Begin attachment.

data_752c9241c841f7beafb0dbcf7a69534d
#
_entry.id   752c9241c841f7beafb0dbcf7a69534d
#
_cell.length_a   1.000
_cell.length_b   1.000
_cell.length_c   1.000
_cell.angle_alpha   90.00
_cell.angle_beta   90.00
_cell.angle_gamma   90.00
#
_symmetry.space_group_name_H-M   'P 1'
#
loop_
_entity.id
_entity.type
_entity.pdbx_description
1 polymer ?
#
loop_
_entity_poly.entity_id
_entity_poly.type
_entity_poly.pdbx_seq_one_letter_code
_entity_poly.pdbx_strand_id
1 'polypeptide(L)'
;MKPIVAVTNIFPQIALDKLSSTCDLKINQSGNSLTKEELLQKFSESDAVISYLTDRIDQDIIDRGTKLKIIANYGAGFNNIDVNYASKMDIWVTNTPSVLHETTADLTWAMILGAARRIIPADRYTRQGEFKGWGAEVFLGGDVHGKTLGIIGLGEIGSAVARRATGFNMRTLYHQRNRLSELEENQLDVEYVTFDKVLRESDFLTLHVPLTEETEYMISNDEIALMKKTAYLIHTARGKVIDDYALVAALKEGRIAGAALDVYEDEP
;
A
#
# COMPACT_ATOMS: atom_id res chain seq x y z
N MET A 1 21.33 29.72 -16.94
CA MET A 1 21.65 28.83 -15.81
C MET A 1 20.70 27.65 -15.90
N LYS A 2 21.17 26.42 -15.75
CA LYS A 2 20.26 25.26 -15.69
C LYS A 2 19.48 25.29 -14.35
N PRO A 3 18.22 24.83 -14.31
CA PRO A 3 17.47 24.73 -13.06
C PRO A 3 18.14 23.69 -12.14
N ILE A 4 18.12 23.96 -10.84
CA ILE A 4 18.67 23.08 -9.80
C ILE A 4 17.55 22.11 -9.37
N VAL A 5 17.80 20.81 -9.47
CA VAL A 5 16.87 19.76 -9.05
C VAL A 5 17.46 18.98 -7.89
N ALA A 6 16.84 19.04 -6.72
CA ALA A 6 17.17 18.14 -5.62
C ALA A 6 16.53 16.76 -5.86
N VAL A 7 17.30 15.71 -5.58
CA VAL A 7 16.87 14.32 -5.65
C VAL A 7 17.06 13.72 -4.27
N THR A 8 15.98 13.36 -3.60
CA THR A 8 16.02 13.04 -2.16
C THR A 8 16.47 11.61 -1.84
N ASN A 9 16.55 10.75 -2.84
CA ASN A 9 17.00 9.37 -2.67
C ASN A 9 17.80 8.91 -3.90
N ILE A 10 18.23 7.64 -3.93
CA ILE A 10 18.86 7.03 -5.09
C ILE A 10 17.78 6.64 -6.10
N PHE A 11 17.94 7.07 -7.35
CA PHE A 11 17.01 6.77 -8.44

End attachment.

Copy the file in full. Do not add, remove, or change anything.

data_752c9241c841f7beafb0dbcf7a69534d
#
_entry.id   752c9241c841f7beafb0dbcf7a69534d
#
_cell.length_a   1.000
_cell.length_b   1.000
_cell.length_c   1.000
_cell.angle_alpha   90.00
_cell.angle_beta   90.00
_cell.angle_gamma   90.00
#
_symmetry.space_group_name_H-M   'P 1'
#
loop_
_entity.id
_entity.type
_entity.pdbx_description
1 polymer ?
#
loop_
_entity_poly.entity_id
_entity_poly.type
_entity_poly.pdbx_seq_one_letter_code
_entity_poly.pdbx_strand_id
1 'polypeptide(L)'
;MKPIVAVTNIFPQIALDKLSSTCDLKINQSGNSLTKEELLQKFSESDAVISYLTDRIDQDIIDRGTKLKIIANYGAGFNNIDVNYASKMDIWVTNTPSVLHETTADLTWAMILGAARRIIPADRYTRQGEFKGWGAEVFLGGDVHGKTLGIIGLGEIGSAVARRATGFNMRTLYHQRNRLSELEENQLDVEYVTFDKVLRESDFLTLHVPLTEETEYMISNDEIALMKKTAYLIHTARGKVIDDYALVAALKEGRIAGAALDVYEDEP
;
A
#
# COMPACT_ATOMS: atom_id res chain seq x y z
N MET A 1 21.33 29.72 -16.94
CA MET A 1 21.65 28.83 -15.81
C MET A 1 20.70 27.65 -15.90
N LYS A 2 21.17 26.42 -15.75
CA LYS A 2 20.26 25.26 -15.69
C LYS A 2 19.48 25.29 -14.35
N PRO A 3 18.22 24.83 -14.31
CA PRO A 3 17.47 24.73 -13.06
C PRO A 3 18.14 23.69 -12.14
N ILE A 4 18.12 23.96 -10.84
CA ILE A 4 18.67 23.08 -9.80
C ILE A 4 17.55 22.11 -9.37
N VAL A 5 17.80 20.81 -9.47
CA VAL A 5 16.87 19.76 -9.05
C VAL A 5 17.46 18.98 -7.89
N ALA A 6 16.84 19.04 -6.72
CA ALA A 6 17.17 18.14 -5.62
C ALA A 6 16.53 16.76 -5.86
N VAL A 7 17.30 15.71 -5.58
CA VAL A 7 16.87 14.32 -5.65
C VAL A 7 17.06 13.72 -4.27
N THR A 8 15.98 13.36 -3.60
CA THR A 8 16.02 13.04 -2.16
C THR A 8 16.47 11.61 -1.84
N ASN A 9 16.55 10.75 -2.84
CA ASN A 9 17.00 9.37 -2.67
C ASN A 9 17.80 8.91 -3.90
N ILE A 10 18.23 7.64 -3.93
CA ILE A 10 18.86 7.03 -5.09
C ILE A 10 17.78 6.64 -6.10
N PHE A 11 17.94 7.07 -7.35
CA PHE A 11 17.01 6.77 -8.44